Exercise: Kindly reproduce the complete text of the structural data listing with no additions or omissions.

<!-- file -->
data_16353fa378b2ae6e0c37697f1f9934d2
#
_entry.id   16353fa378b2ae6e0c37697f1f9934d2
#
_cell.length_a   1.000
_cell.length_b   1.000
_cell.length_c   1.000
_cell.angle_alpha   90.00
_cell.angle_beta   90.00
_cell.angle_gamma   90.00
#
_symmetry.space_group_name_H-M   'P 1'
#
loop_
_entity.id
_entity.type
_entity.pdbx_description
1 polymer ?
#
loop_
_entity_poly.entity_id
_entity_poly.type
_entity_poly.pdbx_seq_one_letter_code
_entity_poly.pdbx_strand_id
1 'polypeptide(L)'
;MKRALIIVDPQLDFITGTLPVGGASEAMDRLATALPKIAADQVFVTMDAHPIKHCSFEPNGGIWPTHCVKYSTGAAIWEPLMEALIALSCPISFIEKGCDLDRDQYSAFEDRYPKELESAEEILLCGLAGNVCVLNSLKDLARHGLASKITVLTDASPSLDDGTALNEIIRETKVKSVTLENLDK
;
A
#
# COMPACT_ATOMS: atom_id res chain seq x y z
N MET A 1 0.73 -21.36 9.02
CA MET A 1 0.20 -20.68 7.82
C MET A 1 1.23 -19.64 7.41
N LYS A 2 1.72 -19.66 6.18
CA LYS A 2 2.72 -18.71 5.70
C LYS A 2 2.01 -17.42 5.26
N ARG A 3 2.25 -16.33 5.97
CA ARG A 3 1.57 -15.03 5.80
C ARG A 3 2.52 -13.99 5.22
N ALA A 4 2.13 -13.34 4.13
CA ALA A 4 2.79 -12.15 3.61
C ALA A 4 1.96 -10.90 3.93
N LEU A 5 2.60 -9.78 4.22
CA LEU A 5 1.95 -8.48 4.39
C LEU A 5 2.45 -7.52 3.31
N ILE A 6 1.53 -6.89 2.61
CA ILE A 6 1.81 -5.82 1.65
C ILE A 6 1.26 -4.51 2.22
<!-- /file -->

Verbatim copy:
data_16353fa378b2ae6e0c37697f1f9934d2
#
_entry.id   16353fa378b2ae6e0c37697f1f9934d2
#
_cell.length_a   1.000
_cell.length_b   1.000
_cell.length_c   1.000
_cell.angle_alpha   90.00
_cell.angle_beta   90.00
_cell.angle_gamma   90.00
#
_symmetry.space_group_name_H-M   'P 1'
#
loop_
_entity.id
_entity.type
_entity.pdbx_description
1 polymer ?
#
loop_
_entity_poly.entity_id
_entity_poly.type
_entity_poly.pdbx_seq_one_letter_code
_entity_poly.pdbx_strand_id
1 'polypeptide(L)'
;MKRALIIVDPQLDFITGTLPVGGASEAMDRLATALPKIAADQVFVTMDAHPIKHCSFEPNGGIWPTHCVKYSTGAAIWEPLMEALIALSCPISFIEKGCDLDRDQYSAFEDRYPKELESAEEILLCGLAGNVCVLNSLKDLARHGLASKITVLTDASPSLDDGTALNEIIRETKVKSVTLENLDK
;
A
#
# COMPACT_ATOMS: atom_id res chain seq x y z
N MET A 1 0.73 -21.36 9.02
CA MET A 1 0.20 -20.68 7.82
C MET A 1 1.23 -19.64 7.41
N LYS A 2 1.72 -19.66 6.18
CA LYS A 2 2.72 -18.71 5.70
C LYS A 2 2.01 -17.42 5.26
N ARG A 3 2.25 -16.33 5.97
CA ARG A 3 1.57 -15.03 5.80
C ARG A 3 2.52 -13.99 5.22
N ALA A 4 2.13 -13.34 4.13
CA ALA A 4 2.79 -12.15 3.61
C ALA A 4 1.96 -10.90 3.93
N LEU A 5 2.60 -9.78 4.22
CA LEU A 5 1.95 -8.48 4.39
C LEU A 5 2.45 -7.52 3.31
N ILE A 6 1.53 -6.89 2.61
CA ILE A 6 1.81 -5.82 1.65
C ILE A 6 1.26 -4.51 2.22